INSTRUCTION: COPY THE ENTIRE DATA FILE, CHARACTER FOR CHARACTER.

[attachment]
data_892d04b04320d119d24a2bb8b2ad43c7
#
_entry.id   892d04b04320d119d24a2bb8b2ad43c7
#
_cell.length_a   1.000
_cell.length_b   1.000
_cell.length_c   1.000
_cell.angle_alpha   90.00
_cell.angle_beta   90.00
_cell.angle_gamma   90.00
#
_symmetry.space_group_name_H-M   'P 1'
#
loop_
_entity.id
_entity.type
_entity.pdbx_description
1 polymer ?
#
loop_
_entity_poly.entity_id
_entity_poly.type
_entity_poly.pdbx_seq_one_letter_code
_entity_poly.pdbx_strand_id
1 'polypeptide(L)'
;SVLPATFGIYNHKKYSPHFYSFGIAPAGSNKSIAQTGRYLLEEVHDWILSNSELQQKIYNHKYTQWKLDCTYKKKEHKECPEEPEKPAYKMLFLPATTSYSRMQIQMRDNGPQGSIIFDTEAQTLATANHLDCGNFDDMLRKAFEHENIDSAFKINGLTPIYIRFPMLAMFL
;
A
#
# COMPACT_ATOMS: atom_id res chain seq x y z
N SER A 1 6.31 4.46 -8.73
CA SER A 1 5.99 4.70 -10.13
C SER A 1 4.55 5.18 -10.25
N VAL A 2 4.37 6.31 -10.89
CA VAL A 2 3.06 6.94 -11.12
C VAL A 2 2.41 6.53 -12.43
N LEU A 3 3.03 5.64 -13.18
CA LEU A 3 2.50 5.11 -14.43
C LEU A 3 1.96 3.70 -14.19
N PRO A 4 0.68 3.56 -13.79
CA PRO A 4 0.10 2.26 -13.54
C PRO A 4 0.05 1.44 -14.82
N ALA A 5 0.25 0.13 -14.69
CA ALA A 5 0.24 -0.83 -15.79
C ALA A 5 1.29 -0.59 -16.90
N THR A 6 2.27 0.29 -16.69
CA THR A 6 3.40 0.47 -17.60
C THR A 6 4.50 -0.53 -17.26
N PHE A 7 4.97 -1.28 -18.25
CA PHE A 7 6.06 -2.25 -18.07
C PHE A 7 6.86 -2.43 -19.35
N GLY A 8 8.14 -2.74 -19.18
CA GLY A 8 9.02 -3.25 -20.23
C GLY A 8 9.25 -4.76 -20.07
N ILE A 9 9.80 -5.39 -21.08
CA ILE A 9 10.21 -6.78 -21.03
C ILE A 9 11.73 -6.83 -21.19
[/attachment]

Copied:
data_892d04b04320d119d24a2bb8b2ad43c7
#
_entry.id   892d04b04320d119d24a2bb8b2ad43c7
#
_cell.length_a   1.000
_cell.length_b   1.000
_cell.length_c   1.000
_cell.angle_alpha   90.00
_cell.angle_beta   90.00
_cell.angle_gamma   90.00
#
_symmetry.space_group_name_H-M   'P 1'
#
loop_
_entity.id
_entity.type
_entity.pdbx_description
1 polymer ?
#
loop_
_entity_poly.entity_id
_entity_poly.type
_entity_poly.pdbx_seq_one_letter_code
_entity_poly.pdbx_strand_id
1 'polypeptide(L)'
;SVLPATFGIYNHKKYSPHFYSFGIAPAGSNKSIAQTGRYLLEEVHDWILSNSELQQKIYNHKYTQWKLDCTYKKKEHKECPEEPEKPAYKMLFLPATTSYSRMQIQMRDNGPQGSIIFDTEAQTLATANHLDCGNFDDMLRKAFEHENIDSAFKINGLTPIYIRFPMLAMFL
;
A
#
# COMPACT_ATOMS: atom_id res chain seq x y z
N SER A 1 6.31 4.46 -8.73
CA SER A 1 5.99 4.70 -10.13
C SER A 1 4.55 5.18 -10.25
N VAL A 2 4.37 6.31 -10.89
CA VAL A 2 3.06 6.94 -11.12
C VAL A 2 2.41 6.53 -12.43
N LEU A 3 3.03 5.64 -13.18
CA LEU A 3 2.50 5.11 -14.43
C LEU A 3 1.96 3.70 -14.19
N PRO A 4 0.68 3.56 -13.79
CA PRO A 4 0.10 2.26 -13.54
C PRO A 4 0.05 1.44 -14.82
N ALA A 5 0.25 0.13 -14.69
CA ALA A 5 0.24 -0.83 -15.79
C ALA A 5 1.29 -0.59 -16.90
N THR A 6 2.27 0.29 -16.69
CA THR A 6 3.40 0.47 -17.60
C THR A 6 4.50 -0.53 -17.26
N PHE A 7 4.97 -1.28 -18.25
CA PHE A 7 6.06 -2.25 -18.07
C PHE A 7 6.86 -2.43 -19.35
N GLY A 8 8.14 -2.74 -19.18
CA GLY A 8 9.02 -3.25 -20.23
C GLY A 8 9.25 -4.76 -20.07
N ILE A 9 9.80 -5.39 -21.08
CA ILE A 9 10.21 -6.78 -21.03
C ILE A 9 11.73 -6.83 -21.19